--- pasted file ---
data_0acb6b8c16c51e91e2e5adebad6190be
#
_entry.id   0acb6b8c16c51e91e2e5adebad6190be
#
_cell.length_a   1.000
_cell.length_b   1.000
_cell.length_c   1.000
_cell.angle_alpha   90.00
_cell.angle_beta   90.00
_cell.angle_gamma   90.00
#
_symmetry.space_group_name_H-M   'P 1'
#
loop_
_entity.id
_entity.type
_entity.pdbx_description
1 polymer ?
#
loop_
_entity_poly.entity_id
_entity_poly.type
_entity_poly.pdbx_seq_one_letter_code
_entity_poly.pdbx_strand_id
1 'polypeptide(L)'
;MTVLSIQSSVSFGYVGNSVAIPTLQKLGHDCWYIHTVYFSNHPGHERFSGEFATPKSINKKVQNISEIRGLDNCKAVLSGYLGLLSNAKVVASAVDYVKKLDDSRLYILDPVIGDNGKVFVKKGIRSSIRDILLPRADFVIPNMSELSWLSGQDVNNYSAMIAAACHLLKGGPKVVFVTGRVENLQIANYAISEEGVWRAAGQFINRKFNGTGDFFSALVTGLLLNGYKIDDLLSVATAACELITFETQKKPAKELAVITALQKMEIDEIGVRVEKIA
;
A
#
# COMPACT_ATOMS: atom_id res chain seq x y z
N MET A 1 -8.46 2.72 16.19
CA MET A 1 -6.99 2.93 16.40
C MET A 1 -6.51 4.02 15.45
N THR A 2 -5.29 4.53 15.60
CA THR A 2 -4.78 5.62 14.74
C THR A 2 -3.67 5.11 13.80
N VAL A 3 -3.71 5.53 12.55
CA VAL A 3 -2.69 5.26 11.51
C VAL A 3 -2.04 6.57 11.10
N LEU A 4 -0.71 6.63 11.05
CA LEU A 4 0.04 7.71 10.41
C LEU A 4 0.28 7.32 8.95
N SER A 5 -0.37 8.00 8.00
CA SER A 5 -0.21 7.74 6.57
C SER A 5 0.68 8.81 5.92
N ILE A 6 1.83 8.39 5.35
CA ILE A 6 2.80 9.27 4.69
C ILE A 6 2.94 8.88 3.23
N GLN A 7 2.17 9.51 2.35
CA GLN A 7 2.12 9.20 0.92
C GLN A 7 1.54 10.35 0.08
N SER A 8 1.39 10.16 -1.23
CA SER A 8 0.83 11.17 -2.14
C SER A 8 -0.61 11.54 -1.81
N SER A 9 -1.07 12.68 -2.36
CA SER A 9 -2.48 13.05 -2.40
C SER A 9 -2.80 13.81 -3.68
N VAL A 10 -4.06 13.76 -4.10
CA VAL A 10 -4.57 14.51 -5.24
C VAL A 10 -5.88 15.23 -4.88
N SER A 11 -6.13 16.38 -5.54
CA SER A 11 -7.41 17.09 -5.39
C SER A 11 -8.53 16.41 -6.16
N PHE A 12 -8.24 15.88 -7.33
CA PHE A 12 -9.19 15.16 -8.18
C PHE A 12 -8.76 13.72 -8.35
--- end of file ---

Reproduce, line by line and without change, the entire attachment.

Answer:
data_0acb6b8c16c51e91e2e5adebad6190be
#
_entry.id   0acb6b8c16c51e91e2e5adebad6190be
#
_cell.length_a   1.000
_cell.length_b   1.000
_cell.length_c   1.000
_cell.angle_alpha   90.00
_cell.angle_beta   90.00
_cell.angle_gamma   90.00
#
_symmetry.space_group_name_H-M   'P 1'
#
loop_
_entity.id
_entity.type
_entity.pdbx_description
1 polymer ?
#
loop_
_entity_poly.entity_id
_entity_poly.type
_entity_poly.pdbx_seq_one_letter_code
_entity_poly.pdbx_strand_id
1 'polypeptide(L)'
;MTVLSIQSSVSFGYVGNSVAIPTLQKLGHDCWYIHTVYFSNHPGHERFSGEFATPKSINKKVQNISEIRGLDNCKAVLSGYLGLLSNAKVVASAVDYVKKLDDSRLYILDPVIGDNGKVFVKKGIRSSIRDILLPRADFVIPNMSELSWLSGQDVNNYSAMIAAACHLLKGGPKVVFVTGRVENLQIANYAISEEGVWRAAGQFINRKFNGTGDFFSALVTGLLLNGYKIDDLLSVATAACELITFETQKKPAKELAVITALQKMEIDEIGVRVEKIA
;
A
#
# COMPACT_ATOMS: atom_id res chain seq x y z
N MET A 1 -8.46 2.72 16.19
CA MET A 1 -6.99 2.93 16.40
C MET A 1 -6.51 4.02 15.45
N THR A 2 -5.29 4.53 15.60
CA THR A 2 -4.78 5.62 14.74
C THR A 2 -3.67 5.11 13.80
N VAL A 3 -3.71 5.53 12.55
CA VAL A 3 -2.69 5.26 11.51
C VAL A 3 -2.04 6.57 11.10
N LEU A 4 -0.71 6.63 11.05
CA LEU A 4 0.04 7.71 10.41
C LEU A 4 0.28 7.32 8.95
N SER A 5 -0.37 8.00 8.00
CA SER A 5 -0.21 7.74 6.57
C SER A 5 0.68 8.81 5.92
N ILE A 6 1.83 8.39 5.35
CA ILE A 6 2.80 9.27 4.69
C ILE A 6 2.94 8.88 3.23
N GLN A 7 2.17 9.51 2.35
CA GLN A 7 2.12 9.20 0.92
C GLN A 7 1.54 10.35 0.08
N SER A 8 1.39 10.16 -1.23
CA SER A 8 0.83 11.17 -2.14
C SER A 8 -0.61 11.54 -1.81
N SER A 9 -1.07 12.68 -2.36
CA SER A 9 -2.48 13.05 -2.40
C SER A 9 -2.80 13.81 -3.68
N VAL A 10 -4.06 13.76 -4.10
CA VAL A 10 -4.57 14.51 -5.24
C VAL A 10 -5.88 15.23 -4.88
N SER A 11 -6.13 16.38 -5.54
CA SER A 11 -7.41 17.09 -5.39
C SER A 11 -8.53 16.41 -6.16
N PHE A 12 -8.24 15.88 -7.33
CA PHE A 12 -9.19 15.16 -8.18
C PHE A 12 -8.76 13.72 -8.35